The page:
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44

Constantin Brancusi

Vue de l'atelier

Property from the Collection of Dr. Joseph D. Lichtenberg

Constantin Brancusi

Constantin Brancusi

Vue de l'atelier

Vue de l'atelier

Constantin Brancusi

1876 - 1957

Vue de l'atelier


gelatin silver print, framed, circa 1924, probably printed in the 1940s

image: 11 ¾ by 9 ⅜ in. (29.8 by 29.8 cm.)

frame: 21 ⅛ by 17 in. (53.7 by 43.2 cm.)

Please note the colors and shades in the online catalogue illustration may vary depending on screen settings.


This early print, on double-weight paper with a nearly matte surface, is in generally excellent condition. The following are visible: age-appropriate silvering, primarily at the perimeter; emulsion loss at the lower right corner that has been retouched; a repaired one-inch tear at the lower left edge; a crease at the upper left corner that appears to have been retouched; and a V-shaped deposit of retouching in the upper center, visible only upon close examination.


When examined under ultraviolet light, this print does not appear to fluoresce.


The lot is sold in the condition it is in at the time of sale. The condition report is provided to assist you with assessing the condition of the lot and is for guidance only. Any reference to condition in the condition report for the lot does not amount to a full description of condition. The images of the lot form part of the condition report for the lot. Certain images of the lot provided online may not accurately reflect the actual condition of the lot. In particular, the online images may represent colors and shades which are different to the lot's actual color and shades. The condition report for the lot may make reference to particular imperfections of the lot but you should note that the lot may have other faults not expressly referred to in the condition report for the lot or shown in the online images of the lot. The condition report may not refer to all faults, restoration, alteration or adaptation. The condition report is a statement of opinion only. For that reason, the condition report is not an alternative to taking your own professional advice regarding the condition of the lot. NOTWITHSTANDING THIS ONLINE CONDITION REPORT OR ANY DISCUSSIONS CONCERNING A LOT, ALL LOTS ARE OFFERED AND SOLD "AS IS" IN ACCORDANCE WITH THE CONDITIONS OF SALE/BUSINESS APPLICABLE TO THE RESPECTIVE SALE.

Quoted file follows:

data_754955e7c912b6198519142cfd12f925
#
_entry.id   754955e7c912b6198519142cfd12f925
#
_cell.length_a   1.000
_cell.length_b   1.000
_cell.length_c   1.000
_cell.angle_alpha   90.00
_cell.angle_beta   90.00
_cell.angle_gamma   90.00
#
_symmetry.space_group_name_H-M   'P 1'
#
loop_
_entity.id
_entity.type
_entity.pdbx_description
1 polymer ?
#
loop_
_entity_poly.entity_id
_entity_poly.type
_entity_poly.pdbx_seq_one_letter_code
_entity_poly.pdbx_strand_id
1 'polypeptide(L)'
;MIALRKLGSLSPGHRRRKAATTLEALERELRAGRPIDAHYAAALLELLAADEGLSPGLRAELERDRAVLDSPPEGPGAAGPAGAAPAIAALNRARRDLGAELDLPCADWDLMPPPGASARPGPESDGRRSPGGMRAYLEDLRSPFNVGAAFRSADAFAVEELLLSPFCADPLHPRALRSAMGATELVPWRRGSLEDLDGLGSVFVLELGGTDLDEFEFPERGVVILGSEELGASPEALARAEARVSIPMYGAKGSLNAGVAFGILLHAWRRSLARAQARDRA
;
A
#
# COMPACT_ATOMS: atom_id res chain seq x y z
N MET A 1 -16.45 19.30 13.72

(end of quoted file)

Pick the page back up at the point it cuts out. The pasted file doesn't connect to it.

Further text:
Robert Mann Gallery, New York, 2011
Hilton Kramer, Brancusi: The Sculptor as Photographer (Lyme, 1979), pl. 1

Constantin Brancusi’s initial foray into photography began as a means to document his sculptural output, with the goal of providing John Quinn, an important New York-based collector, images of new work. While Brancusi was familiar with photography, having made photographs as early as 1905, he called on his friend Man Ray for help to improve his technique and for equipment recommendations. The endeavor evolved quickly into an exploration of a new artistic medium for the famed modernist artist. 


Brancusi’s studio was at the core of his artistic identity. He believed that he was the only person suited to document his sculptural works and wanted them to be viewed only within the studio space where they had been created. Brancusi's placement of the sculptures was deliberate, designed to convey both the autonomy of each work and its harmony as part of the whole. Upon his death, Brancusi bequeathed his studio, its contents, and more than 1,000 photographs to the French government. His studio has since been rebuilt outside the Pompidou Centre in Paris.